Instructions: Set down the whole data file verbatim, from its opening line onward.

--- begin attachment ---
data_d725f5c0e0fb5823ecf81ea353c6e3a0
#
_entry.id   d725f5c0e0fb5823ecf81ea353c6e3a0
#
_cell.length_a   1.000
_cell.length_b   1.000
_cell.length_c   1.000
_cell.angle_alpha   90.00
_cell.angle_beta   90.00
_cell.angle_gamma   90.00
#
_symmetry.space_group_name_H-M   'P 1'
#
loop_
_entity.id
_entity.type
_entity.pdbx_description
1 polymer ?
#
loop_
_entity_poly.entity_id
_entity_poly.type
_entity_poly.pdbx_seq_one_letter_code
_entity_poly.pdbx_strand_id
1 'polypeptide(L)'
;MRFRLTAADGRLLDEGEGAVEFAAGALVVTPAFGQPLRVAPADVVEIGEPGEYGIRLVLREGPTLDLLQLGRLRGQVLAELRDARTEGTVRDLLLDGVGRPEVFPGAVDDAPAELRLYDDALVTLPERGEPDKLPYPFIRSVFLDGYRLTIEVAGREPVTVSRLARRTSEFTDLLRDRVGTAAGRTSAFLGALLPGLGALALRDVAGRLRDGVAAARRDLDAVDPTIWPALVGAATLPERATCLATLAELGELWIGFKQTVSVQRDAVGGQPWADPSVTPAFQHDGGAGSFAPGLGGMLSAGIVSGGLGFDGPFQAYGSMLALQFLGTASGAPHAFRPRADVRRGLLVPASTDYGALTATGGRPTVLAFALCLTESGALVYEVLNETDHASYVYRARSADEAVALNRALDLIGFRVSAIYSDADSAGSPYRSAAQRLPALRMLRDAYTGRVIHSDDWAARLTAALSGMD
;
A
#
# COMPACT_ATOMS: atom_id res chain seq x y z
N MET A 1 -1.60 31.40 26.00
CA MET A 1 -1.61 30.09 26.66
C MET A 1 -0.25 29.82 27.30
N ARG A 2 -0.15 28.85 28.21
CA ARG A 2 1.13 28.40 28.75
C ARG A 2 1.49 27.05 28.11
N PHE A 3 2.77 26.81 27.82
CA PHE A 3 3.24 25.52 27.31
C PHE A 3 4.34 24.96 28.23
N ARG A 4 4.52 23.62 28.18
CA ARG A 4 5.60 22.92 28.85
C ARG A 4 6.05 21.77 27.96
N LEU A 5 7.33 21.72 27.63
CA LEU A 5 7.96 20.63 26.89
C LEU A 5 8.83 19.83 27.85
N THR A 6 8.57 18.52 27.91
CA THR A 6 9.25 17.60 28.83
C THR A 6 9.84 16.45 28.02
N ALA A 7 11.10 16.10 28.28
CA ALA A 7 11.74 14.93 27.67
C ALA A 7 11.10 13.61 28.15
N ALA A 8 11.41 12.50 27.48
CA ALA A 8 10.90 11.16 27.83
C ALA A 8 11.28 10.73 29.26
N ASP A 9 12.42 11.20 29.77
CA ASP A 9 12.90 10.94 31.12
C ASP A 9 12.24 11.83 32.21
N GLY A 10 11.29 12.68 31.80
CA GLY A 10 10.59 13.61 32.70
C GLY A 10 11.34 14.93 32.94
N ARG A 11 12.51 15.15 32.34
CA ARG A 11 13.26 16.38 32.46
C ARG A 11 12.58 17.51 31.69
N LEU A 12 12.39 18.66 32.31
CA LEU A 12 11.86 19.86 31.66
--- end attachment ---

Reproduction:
data_d725f5c0e0fb5823ecf81ea353c6e3a0
#
_entry.id   d725f5c0e0fb5823ecf81ea353c6e3a0
#
_cell.length_a   1.000
_cell.length_b   1.000
_cell.length_c   1.000
_cell.angle_alpha   90.00
_cell.angle_beta   90.00
_cell.angle_gamma   90.00
#
_symmetry.space_group_name_H-M   'P 1'
#
loop_
_entity.id
_entity.type
_entity.pdbx_description
1 polymer ?
#
loop_
_entity_poly.entity_id
_entity_poly.type
_entity_poly.pdbx_seq_one_letter_code
_entity_poly.pdbx_strand_id
1 'polypeptide(L)'
;MRFRLTAADGRLLDEGEGAVEFAAGALVVTPAFGQPLRVAPADVVEIGEPGEYGIRLVLREGPTLDLLQLGRLRGQVLAELRDARTEGTVRDLLLDGVGRPEVFPGAVDDAPAELRLYDDALVTLPERGEPDKLPYPFIRSVFLDGYRLTIEVAGREPVTVSRLARRTSEFTDLLRDRVGTAAGRTSAFLGALLPGLGALALRDVAGRLRDGVAAARRDLDAVDPTIWPALVGAATLPERATCLATLAELGELWIGFKQTVSVQRDAVGGQPWADPSVTPAFQHDGGAGSFAPGLGGMLSAGIVSGGLGFDGPFQAYGSMLALQFLGTASGAPHAFRPRADVRRGLLVPASTDYGALTATGGRPTVLAFALCLTESGALVYEVLNETDHASYVYRARSADEAVALNRALDLIGFRVSAIYSDADSAGSPYRSAAQRLPALRMLRDAYTGRVIHSDDWAARLTAALSGMD
;
A
#
# COMPACT_ATOMS: atom_id res chain seq x y z
N MET A 1 -1.60 31.40 26.00
CA MET A 1 -1.61 30.09 26.66
C MET A 1 -0.25 29.82 27.30
N ARG A 2 -0.15 28.85 28.21
CA ARG A 2 1.13 28.40 28.75
C ARG A 2 1.49 27.05 28.11
N PHE A 3 2.77 26.81 27.82
CA PHE A 3 3.24 25.52 27.31
C PHE A 3 4.34 24.96 28.23
N ARG A 4 4.52 23.62 28.18
CA ARG A 4 5.60 22.92 28.85
C ARG A 4 6.05 21.77 27.96
N LEU A 5 7.33 21.72 27.63
CA LEU A 5 7.96 20.63 26.89
C LEU A 5 8.83 19.83 27.85
N THR A 6 8.57 18.52 27.91
CA THR A 6 9.25 17.60 28.83
C THR A 6 9.84 16.45 28.02
N ALA A 7 11.10 16.10 28.28
CA ALA A 7 11.74 14.93 27.67
C ALA A 7 11.10 13.61 28.15
N ALA A 8 11.41 12.50 27.48
CA ALA A 8 10.90 11.16 27.83
C ALA A 8 11.28 10.73 29.26
N ASP A 9 12.42 11.20 29.77
CA ASP A 9 12.90 10.94 31.12
C ASP A 9 12.24 11.83 32.21
N GLY A 10 11.29 12.68 31.80
CA GLY A 10 10.59 13.61 32.70
C GLY A 10 11.34 14.93 32.94
N ARG A 11 12.51 15.15 32.34
CA ARG A 11 13.26 16.38 32.46
C ARG A 11 12.58 17.51 31.69
N LEU A 12 12.39 18.66 32.31
CA LEU A 12 11.86 19.86 31.66